Business Trips Alone
When you're travelling for business rather than pleasure, you really can't afford for things to go wrong - it reflects badly upon you personally and your company, particularly around new clients. On most business trips, time really is money. In addition to your accommodation, living and travelling expenses, there's the sheer cost of your labour.
If it's your own company then you may not count that as a great expense, but you'll be looking to absolutely minimise all other costs anyway. If it's not your own company, then your trip can be quite costly to your employers, however, rest assured that you wouldn't have been sent if it didn't spell profit for them in the long term. As long as it doesn't turn into a disaster that is...
How Not to Allow a Business Trip to Turn into a DisasterOn any kind of trip there are all sorts of unforeseen problems, otherwise known as unforeseen costs. But since time is money, you'll be on a tight itinerary, which means one problem can quickly snowball into several problems. Your top priority is damage limitation. As soon as you know your itinerary, go through it with a fine tooth comb and ask questions.
Communication - The single most important tool in the business world. Get the names, addresses, emails and phone numbers of everybody and everything that remotely features in your plans. This includes customer service numbers of every company you're travelling with, every person you're going to meet while on your trip and of course, anybody back at the office that you might need to contact. Keep them all on a sheet of paper on your person in case you lose your phone or run out of battery.
Travel - Check and recheck times, distances and logistics. Ideally give yourself twice as much time as you need, though on a tight schedule this may not be possible. If you're the one planning the itinerary it's better to be safe than sorry, so give yourself as much leeway as you can feasibly get away with.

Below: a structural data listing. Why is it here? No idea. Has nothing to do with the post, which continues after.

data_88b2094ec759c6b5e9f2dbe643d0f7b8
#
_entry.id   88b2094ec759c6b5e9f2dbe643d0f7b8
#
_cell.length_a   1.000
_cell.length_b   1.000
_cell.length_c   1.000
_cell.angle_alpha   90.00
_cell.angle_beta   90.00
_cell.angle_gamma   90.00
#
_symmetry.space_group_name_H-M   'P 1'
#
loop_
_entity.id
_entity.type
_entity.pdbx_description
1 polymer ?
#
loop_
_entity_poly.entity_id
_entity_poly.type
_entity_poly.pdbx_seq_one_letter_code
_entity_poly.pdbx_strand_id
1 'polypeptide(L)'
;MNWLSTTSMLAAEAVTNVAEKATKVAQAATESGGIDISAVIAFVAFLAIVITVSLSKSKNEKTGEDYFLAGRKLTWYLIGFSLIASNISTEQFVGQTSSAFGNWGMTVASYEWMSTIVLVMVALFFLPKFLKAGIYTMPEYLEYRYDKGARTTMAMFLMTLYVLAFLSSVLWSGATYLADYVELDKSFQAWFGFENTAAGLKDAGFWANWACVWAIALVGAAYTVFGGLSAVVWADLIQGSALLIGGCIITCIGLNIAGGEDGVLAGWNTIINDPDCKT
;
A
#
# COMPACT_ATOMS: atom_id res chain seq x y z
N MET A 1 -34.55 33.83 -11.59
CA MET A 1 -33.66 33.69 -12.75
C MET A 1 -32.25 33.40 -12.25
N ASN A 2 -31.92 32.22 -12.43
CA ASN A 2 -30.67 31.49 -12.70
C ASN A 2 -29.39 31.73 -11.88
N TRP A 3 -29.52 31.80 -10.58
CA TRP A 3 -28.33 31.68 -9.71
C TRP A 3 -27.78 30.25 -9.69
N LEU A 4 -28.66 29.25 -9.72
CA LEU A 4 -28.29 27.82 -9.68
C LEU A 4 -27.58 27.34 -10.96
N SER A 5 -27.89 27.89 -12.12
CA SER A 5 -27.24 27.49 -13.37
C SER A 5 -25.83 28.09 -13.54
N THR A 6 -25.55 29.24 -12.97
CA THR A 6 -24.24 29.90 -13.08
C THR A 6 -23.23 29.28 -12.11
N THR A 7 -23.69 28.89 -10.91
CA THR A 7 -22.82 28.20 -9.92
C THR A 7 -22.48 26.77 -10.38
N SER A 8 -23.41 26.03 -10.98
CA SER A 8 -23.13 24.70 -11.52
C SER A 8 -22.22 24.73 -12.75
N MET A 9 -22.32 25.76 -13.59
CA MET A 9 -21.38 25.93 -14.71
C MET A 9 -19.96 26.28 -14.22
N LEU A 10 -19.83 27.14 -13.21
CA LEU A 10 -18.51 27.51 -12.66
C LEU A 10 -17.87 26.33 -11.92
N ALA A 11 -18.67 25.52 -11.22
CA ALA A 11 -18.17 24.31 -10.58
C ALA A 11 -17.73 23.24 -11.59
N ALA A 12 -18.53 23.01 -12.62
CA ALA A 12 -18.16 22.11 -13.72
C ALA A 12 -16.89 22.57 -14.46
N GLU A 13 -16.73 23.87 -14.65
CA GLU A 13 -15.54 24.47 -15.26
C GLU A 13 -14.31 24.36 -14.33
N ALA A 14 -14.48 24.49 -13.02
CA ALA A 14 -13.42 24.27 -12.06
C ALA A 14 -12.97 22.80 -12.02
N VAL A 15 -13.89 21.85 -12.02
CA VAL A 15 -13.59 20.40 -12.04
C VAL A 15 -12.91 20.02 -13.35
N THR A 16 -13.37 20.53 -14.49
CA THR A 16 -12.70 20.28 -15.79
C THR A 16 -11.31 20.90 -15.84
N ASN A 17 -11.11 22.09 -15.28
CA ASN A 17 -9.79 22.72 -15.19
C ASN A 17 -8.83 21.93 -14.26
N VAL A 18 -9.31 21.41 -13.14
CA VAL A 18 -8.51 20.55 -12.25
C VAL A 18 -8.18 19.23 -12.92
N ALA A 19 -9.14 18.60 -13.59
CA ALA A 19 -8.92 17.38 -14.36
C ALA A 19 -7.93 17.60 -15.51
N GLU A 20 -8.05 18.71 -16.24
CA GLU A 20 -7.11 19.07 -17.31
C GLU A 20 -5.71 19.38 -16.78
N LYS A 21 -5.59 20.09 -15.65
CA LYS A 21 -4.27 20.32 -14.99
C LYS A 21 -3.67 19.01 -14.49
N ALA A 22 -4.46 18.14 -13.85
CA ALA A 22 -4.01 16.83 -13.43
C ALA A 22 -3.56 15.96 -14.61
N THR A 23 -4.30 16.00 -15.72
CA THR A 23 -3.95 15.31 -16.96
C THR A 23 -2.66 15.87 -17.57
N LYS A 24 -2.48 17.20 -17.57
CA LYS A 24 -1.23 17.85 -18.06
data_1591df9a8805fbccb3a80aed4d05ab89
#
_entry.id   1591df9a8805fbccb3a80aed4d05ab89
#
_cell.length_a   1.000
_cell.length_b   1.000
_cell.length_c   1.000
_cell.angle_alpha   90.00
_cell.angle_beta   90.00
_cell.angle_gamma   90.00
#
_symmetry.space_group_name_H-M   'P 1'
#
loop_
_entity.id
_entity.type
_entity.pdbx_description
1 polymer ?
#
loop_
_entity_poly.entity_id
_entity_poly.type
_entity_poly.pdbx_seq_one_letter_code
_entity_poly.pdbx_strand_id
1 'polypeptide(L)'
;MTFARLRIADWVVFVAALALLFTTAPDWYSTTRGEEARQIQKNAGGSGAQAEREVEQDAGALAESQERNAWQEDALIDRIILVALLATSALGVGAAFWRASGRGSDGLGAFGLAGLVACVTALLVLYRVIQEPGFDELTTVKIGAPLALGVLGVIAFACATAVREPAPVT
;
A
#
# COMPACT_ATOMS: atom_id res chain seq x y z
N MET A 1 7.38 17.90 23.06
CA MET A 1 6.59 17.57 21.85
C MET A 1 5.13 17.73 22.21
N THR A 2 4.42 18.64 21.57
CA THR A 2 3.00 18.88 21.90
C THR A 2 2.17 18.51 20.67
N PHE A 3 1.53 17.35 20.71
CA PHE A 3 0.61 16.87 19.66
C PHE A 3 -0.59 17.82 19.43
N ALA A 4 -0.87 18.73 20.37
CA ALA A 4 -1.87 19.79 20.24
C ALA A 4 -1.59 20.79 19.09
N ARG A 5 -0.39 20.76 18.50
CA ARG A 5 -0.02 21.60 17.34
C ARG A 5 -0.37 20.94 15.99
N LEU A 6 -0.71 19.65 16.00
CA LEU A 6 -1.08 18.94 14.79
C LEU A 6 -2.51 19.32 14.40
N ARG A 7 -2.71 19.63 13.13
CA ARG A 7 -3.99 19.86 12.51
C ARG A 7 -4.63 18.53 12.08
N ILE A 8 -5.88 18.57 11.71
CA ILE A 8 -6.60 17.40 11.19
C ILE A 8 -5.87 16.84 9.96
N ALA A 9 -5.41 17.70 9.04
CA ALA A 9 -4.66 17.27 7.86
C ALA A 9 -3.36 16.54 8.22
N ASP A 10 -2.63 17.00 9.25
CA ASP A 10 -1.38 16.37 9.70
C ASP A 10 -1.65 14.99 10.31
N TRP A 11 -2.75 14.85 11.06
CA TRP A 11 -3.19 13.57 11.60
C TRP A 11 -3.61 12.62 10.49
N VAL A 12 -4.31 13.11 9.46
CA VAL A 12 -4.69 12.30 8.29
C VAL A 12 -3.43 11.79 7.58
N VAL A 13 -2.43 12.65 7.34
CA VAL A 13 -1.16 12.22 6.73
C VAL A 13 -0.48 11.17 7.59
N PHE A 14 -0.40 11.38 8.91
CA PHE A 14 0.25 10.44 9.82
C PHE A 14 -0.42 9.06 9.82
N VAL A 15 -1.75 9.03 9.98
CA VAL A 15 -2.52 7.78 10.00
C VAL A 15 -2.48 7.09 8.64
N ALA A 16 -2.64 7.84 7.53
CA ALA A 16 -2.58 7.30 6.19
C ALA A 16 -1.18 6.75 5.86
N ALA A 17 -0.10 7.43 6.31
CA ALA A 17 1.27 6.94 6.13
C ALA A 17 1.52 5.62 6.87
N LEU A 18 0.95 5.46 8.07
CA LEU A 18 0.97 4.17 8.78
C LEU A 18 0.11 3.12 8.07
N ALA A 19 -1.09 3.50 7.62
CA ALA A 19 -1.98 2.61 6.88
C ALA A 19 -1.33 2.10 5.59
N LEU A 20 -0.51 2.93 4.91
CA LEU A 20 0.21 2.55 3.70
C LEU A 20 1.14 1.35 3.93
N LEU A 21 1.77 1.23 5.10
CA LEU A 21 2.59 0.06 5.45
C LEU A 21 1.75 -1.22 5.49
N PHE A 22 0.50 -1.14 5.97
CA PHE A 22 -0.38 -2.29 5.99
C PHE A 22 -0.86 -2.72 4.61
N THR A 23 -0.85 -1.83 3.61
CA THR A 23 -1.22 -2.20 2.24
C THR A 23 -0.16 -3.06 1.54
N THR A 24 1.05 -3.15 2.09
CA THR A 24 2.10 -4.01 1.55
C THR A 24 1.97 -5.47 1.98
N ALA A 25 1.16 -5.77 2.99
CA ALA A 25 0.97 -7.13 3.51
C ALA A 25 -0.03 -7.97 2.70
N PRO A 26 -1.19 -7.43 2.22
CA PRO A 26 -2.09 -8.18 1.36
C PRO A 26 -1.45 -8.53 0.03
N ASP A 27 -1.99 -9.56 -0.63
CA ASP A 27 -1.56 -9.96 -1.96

Checklist - Laptop, fully charged phone and their respective chargers, petty cash and cards, business cards, plenty of spare clothes, all documentation and necessary literature and personal toiletries. But that's just the beginning. Then go back through your itinerary and do a checklist for every stage of your trip. Think you've got everything? What about the piece of paper with all your contacts' details on it?
People under you - If you're coordinating with other people, they may be your greatest liability. Make sure instructions are crystal clear and that everybody is as well informed as possible.
Do or Do Not - There is no TryThe immortal words of Yoda are often the despair of the business traveller. Even if there was nothing you could have possibly done to prevent the problems from occurring, there's always an aura of suspicion that, somehow, it's your fault. This is because when things go wrong most people, especially bosses, are keen to lay responsibility at someone else's door.
For this reason, make sure all your exits are clear - think of everything, keep a record of everything to support your defence later on, and if it does all go pear shaped, well, follow the example of others and lay the blame somewhere else! Here's a small catalogue of reliable excuses to begin your collection:
- It was the client's fault - A good excuse for running late that will never be followed up by your office for fear of making a bad impression. You can't let a client hold you up too long though!
- Altercation with a taxi driver - How many of us have been ripped off by taxi drivers in strange cities? It's plausible and commands admiration that you got waylaid by arguing the point with a would-be con artist.
- Security - use the troubles of our times to your advantage, there are countless places where you may be slowed down by people doing their brave and heroic jobs in the name of security.